Property Risks and the Banking Royal Commission

Property Risks and the Banking Royal Commission
Tighter restrictions on mortgage lending could increase risk to property prices.
This is according to RiskWise Property Research CEO Doron Peleg, who says the impact of any recommendation by theBanking Royal Commission to tighten lending could lead to some areas and property configurations carrying higher levels of risk.
“The Banking Royal Commission has found the current processes for ensuring prospective home loan customers provide true information regarding their incomes, expenses and debts, are flawed,” Mr Peleg said.
“This includes the details that are gathered by mortgage brokers, who generate about 50 per cent of the loans, regarding the living expenses customers provide in their home loan applications.”
Banks are already applying greater scrutiny to the living expenses declared by customers in loan applications. Westpac has recently written to brokers informing them it will require customers to hand over more details about their spending when applying for a mortgage, breaking it down into 13 different categories, up from six.
“In the short term at least, this is likely to result in a lower volume of loans, as seen in the UK which had a 9 per cent drop in volume as a result of the 2014 Mortgage Market Review (MMR) to address lax lending standards,” he said.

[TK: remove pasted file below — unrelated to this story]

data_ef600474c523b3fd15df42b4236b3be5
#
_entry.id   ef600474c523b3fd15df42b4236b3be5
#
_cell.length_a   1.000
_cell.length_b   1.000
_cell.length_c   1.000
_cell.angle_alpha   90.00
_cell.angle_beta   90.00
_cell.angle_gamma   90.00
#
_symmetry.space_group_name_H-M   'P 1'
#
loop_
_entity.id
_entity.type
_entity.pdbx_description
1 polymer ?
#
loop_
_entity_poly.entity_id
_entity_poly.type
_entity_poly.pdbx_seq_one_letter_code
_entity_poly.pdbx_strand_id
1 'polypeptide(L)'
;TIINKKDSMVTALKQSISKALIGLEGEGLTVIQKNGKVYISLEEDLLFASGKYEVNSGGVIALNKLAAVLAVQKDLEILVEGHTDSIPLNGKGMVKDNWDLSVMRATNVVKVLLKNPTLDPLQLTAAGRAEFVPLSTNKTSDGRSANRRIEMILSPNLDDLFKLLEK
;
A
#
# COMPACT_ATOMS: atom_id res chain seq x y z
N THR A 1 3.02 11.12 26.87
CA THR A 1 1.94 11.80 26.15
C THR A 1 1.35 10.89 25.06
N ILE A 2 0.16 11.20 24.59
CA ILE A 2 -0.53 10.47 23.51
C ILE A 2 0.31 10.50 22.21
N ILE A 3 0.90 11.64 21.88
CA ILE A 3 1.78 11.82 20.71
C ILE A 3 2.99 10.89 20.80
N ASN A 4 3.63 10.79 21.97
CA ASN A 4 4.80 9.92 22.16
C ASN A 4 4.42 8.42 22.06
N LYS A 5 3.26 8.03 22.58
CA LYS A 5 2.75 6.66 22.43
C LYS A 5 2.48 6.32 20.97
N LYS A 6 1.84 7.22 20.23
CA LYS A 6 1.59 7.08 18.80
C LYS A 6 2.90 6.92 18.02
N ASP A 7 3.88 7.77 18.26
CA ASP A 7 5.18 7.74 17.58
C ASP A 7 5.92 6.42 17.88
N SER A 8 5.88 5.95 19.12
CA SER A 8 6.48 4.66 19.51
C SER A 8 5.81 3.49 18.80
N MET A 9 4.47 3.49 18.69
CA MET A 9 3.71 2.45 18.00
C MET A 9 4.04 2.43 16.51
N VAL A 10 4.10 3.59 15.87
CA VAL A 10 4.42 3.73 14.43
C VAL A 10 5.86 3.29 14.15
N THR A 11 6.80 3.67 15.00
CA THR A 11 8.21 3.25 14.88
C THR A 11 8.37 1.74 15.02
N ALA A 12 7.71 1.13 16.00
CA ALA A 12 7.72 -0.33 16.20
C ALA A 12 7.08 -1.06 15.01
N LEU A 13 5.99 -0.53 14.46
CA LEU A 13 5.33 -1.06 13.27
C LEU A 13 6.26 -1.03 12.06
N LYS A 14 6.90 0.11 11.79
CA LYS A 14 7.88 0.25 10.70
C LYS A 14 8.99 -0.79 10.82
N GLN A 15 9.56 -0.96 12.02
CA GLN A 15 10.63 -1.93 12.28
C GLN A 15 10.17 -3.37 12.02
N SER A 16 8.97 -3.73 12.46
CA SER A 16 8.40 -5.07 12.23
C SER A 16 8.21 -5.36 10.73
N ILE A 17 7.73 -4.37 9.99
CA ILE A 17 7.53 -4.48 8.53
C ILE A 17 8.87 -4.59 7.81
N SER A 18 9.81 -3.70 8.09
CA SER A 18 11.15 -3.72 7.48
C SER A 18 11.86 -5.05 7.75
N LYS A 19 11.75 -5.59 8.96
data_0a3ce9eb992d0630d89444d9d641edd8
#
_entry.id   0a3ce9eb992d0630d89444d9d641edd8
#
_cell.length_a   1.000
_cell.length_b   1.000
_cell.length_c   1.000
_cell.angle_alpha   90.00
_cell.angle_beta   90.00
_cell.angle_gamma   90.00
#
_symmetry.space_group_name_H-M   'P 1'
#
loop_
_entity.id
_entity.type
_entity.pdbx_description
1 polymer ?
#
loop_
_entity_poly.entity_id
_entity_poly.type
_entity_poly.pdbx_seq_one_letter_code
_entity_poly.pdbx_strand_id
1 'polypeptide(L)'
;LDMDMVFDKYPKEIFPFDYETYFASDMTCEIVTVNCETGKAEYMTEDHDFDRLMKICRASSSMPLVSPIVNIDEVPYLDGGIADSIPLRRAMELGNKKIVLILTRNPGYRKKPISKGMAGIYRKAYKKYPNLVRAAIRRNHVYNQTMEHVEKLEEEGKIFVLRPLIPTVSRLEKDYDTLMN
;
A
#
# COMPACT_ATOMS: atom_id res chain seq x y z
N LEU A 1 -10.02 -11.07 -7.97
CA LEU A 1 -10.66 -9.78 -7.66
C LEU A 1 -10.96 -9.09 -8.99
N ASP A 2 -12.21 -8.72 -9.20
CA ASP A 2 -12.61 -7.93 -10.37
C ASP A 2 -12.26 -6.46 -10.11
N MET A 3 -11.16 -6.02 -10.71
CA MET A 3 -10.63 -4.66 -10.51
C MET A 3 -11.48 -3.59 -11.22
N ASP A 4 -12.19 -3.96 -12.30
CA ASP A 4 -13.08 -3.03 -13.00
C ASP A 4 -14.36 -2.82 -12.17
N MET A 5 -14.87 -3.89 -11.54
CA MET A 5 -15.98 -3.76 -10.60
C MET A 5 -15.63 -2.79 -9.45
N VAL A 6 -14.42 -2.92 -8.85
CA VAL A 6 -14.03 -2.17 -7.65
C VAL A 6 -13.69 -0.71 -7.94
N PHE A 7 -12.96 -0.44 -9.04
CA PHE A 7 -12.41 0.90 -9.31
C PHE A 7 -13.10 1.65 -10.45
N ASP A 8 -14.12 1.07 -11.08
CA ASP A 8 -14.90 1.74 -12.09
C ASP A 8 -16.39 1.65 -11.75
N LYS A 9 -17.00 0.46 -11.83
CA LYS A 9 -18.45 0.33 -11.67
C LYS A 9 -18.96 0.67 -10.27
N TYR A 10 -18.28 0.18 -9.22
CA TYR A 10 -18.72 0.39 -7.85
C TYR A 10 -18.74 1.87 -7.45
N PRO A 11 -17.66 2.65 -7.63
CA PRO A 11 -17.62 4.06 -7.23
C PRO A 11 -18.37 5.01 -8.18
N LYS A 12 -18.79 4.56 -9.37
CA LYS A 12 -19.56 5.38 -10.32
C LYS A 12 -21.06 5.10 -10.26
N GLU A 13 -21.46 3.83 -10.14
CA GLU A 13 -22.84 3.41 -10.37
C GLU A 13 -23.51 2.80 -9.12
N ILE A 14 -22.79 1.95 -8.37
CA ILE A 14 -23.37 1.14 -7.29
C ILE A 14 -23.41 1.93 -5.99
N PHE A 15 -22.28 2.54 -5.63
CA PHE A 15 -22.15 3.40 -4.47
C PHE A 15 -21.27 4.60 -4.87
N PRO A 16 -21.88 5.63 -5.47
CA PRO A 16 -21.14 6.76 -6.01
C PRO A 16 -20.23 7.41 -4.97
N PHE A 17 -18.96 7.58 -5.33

“It is also likely that the duration to approve loans will be significantly increased, and significant reduction is projected in borrowing capacity (as per UBS, house borrowing capacity could be cut by 21-41 per cent, depending on the borrowers’ income).”
Mr Peleg said areas that experienced low economic growth, poor population growth and overall low demand for dwellings had a higher exposure to price correction.
He said high-rise units, particularly when purchased off-the-plan, carried an even higher settlement risk and poor or negative capital growth than usual. Areas already experiencing oversupply and low demand would drop even further if tighter lending restrictions were put in place.
“Properties that largely appeal to investors, (i.e. not suited to families), such as small units, carry a higher level of risk. The likelihood that some investors do not have sufficient cash to cover ongoing shortfalls between the mortgage repayments and the rental return is higher,” he said.
“Investors often use creative financial planning, and they often place strong reliance on cashflow and negative gearing. Therefore, further scrutiny on property investors is likely to significantly reduce their borrowing capacity, and this will mean demand for such properties will be reduced.
“In addition, unaffordable areas and properties at the top end of the market also carry a higher degree of risk, as many borrowers need to rely on the current borrowing capacity to purchase these properties. So significant reduction to the borrowing capacity will have a direct impact on these properties.
“On the other hand, houses in capital cities that enjoy strong economic and population growth, e.g. Hobart and the Western Suburbs of Melbourne, which are affordable areas that appeal to both owner-occupiers and investors, carry a lower level of risk.”